Harold Harefoot, second son of King Canute,
tearfully scattered a handful of earth onto his father’s coffin.
He felt guilty that, when he had climbed aboard the long ship
And touched the torch to his father’s lifeless corpse,
It hadn’t lit. Just limply steamed.
So they’d done it modern way: the hole in the ground.
No send off for a Dane.
“Don’t worry about it, mate,” said his half-sister, Gunhilda of Denmark,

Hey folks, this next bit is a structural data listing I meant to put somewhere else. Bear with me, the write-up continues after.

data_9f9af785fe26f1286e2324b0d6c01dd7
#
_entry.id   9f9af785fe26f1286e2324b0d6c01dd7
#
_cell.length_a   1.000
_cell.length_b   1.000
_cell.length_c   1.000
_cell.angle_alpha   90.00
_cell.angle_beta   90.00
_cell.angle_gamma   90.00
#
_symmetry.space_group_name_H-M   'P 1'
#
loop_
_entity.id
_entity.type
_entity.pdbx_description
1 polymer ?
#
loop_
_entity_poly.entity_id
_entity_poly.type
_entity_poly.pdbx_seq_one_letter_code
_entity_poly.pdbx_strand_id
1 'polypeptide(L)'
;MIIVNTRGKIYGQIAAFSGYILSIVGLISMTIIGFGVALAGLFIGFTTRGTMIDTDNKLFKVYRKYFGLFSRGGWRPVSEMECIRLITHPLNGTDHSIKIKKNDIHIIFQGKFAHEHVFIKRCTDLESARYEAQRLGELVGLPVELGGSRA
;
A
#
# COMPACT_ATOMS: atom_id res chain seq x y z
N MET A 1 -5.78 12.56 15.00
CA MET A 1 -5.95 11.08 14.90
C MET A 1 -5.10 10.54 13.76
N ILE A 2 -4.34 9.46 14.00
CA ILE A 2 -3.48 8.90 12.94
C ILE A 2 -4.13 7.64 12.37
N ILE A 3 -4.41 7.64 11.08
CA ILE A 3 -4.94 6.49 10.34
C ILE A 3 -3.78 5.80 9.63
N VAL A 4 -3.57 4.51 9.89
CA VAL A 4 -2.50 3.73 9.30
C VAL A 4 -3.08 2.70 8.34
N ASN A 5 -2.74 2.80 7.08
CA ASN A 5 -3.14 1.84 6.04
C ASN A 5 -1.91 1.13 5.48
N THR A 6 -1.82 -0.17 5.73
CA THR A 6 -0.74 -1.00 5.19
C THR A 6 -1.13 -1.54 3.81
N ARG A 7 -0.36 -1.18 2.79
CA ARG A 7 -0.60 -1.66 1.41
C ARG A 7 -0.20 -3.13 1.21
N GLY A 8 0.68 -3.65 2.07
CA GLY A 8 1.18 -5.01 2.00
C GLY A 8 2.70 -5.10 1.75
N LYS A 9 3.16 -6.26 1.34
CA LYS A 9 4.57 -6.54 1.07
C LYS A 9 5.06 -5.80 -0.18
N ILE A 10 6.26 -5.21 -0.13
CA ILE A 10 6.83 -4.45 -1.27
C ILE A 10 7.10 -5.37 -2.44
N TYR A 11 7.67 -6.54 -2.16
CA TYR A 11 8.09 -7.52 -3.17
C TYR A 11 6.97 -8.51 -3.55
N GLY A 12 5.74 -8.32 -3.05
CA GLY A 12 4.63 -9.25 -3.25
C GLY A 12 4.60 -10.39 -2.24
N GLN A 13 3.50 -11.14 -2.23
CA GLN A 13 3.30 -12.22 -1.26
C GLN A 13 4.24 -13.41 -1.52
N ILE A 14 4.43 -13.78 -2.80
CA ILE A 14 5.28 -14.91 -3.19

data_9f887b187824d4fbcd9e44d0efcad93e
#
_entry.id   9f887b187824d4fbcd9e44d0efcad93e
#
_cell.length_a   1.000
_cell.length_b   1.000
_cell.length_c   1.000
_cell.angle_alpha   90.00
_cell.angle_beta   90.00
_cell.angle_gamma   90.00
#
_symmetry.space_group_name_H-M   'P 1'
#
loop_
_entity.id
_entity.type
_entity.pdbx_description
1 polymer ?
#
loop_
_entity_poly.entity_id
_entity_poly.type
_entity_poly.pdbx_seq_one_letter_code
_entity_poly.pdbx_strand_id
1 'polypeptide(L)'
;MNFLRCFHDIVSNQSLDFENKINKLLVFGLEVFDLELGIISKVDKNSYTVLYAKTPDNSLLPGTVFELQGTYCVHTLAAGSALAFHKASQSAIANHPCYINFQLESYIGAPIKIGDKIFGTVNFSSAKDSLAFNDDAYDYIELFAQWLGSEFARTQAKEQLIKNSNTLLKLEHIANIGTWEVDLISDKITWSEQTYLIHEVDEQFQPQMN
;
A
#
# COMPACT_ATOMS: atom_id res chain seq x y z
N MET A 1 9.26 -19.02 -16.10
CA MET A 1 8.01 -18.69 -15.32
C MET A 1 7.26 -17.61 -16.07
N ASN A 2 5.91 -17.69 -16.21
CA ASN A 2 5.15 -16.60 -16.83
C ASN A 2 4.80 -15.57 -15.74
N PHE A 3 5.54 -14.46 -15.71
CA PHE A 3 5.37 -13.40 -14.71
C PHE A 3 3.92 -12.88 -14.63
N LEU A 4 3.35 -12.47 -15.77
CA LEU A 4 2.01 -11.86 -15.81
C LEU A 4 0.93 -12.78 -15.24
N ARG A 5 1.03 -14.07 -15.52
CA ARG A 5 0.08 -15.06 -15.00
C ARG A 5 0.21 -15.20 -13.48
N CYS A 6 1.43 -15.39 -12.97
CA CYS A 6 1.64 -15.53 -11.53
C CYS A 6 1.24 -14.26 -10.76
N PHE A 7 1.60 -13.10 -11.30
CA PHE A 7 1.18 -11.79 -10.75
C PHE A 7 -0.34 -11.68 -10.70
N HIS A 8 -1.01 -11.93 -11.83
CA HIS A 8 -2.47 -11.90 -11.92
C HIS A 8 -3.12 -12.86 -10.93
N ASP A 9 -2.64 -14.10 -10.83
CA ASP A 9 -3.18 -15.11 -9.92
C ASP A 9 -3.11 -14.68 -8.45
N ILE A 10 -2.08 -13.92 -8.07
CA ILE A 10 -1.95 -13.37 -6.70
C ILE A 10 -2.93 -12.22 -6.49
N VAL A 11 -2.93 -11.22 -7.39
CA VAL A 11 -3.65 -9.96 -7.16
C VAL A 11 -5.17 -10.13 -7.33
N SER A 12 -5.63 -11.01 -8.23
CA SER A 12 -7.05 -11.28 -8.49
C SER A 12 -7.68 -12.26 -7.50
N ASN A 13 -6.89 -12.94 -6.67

“He’s in a better place now.
And I don’t think anyone noticed the hermit crab crawling out of his ear.
Come on. Let’s get pissed.”
But Harold Harefoot didn’t go with Gunhilda of Denmark.
He took the undertakers shovel and walked back to the beach,
where they’d hauled Canute’s lifeless, dripping body in from the waves.
Tired of being mastered by the sea
He dug, down into the sand. A tomb for the tide.
The brim of the hole was a foot above his head
When the waves started to come back in.